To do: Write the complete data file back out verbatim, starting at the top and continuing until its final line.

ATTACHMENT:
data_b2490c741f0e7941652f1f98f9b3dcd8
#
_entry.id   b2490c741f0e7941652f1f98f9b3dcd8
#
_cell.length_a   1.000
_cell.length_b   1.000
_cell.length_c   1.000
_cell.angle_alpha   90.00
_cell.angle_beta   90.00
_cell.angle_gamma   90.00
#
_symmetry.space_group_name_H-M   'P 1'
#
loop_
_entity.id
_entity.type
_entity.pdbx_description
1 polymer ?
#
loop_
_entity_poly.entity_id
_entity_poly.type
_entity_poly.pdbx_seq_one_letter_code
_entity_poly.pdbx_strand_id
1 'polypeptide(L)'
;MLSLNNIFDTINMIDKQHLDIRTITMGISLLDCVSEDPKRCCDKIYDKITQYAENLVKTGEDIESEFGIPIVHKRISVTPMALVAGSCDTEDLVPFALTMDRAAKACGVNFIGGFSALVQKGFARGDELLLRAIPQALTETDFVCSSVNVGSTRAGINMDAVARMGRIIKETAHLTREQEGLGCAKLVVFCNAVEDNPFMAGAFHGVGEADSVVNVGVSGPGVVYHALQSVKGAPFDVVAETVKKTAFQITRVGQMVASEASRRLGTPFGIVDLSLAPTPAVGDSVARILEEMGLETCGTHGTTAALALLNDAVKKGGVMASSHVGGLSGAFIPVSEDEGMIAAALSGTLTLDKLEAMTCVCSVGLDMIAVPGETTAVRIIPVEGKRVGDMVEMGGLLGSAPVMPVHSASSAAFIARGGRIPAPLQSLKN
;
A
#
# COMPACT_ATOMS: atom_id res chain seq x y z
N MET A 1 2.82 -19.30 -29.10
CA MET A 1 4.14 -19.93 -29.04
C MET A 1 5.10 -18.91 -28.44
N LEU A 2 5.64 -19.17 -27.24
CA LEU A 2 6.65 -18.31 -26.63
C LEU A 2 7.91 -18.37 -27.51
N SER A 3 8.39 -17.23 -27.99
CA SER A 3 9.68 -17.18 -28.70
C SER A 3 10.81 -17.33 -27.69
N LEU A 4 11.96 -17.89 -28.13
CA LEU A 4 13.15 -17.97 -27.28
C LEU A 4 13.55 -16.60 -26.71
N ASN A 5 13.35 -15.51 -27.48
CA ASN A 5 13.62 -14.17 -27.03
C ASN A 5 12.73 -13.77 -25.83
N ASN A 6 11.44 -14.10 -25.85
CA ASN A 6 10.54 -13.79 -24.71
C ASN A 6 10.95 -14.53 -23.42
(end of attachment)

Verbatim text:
data_b2490c741f0e7941652f1f98f9b3dcd8
#
_entry.id   b2490c741f0e7941652f1f98f9b3dcd8
#
_cell.length_a   1.000
_cell.length_b   1.000
_cell.length_c   1.000
_cell.angle_alpha   90.00
_cell.angle_beta   90.00
_cell.angle_gamma   90.00
#
_symmetry.space_group_name_H-M   'P 1'
#
loop_
_entity.id
_entity.type
_entity.pdbx_description
1 polymer ?
#
loop_
_entity_poly.entity_id
_entity_poly.type
_entity_poly.pdbx_seq_one_letter_code
_entity_poly.pdbx_strand_id
1 'polypeptide(L)'
;MLSLNNIFDTINMIDKQHLDIRTITMGISLLDCVSEDPKRCCDKIYDKITQYAENLVKTGEDIESEFGIPIVHKRISVTPMALVAGSCDTEDLVPFALTMDRAAKACGVNFIGGFSALVQKGFARGDELLLRAIPQALTETDFVCSSVNVGSTRAGINMDAVARMGRIIKETAHLTREQEGLGCAKLVVFCNAVEDNPFMAGAFHGVGEADSVVNVGVSGPGVVYHALQSVKGAPFDVVAETVKKTAFQITRVGQMVASEASRRLGTPFGIVDLSLAPTPAVGDSVARILEEMGLETCGTHGTTAALALLNDAVKKGGVMASSHVGGLSGAFIPVSEDEGMIAAALSGTLTLDKLEAMTCVCSVGLDMIAVPGETTAVRIIPVEGKRVGDMVEMGGLLGSAPVMPVHSASSAAFIARGGRIPAPLQSLKN
;
A
#
# COMPACT_ATOMS: atom_id res chain seq x y z
N MET A 1 2.82 -19.30 -29.10
CA MET A 1 4.14 -19.93 -29.04
C MET A 1 5.10 -18.91 -28.44
N LEU A 2 5.64 -19.17 -27.24
CA LEU A 2 6.65 -18.31 -26.63
C LEU A 2 7.91 -18.37 -27.51
N SER A 3 8.39 -17.23 -27.99
CA SER A 3 9.68 -17.18 -28.70
C SER A 3 10.81 -17.33 -27.69
N LEU A 4 11.96 -17.89 -28.13
CA LEU A 4 13.15 -17.97 -27.28
C LEU A 4 13.55 -16.60 -26.71
N ASN A 5 13.35 -15.51 -27.48
CA ASN A 5 13.62 -14.17 -27.03
C ASN A 5 12.73 -13.77 -25.83
N ASN A 6 11.44 -14.10 -25.85
CA ASN A 6 10.54 -13.79 -24.71
C ASN A 6 10.95 -14.53 -23.42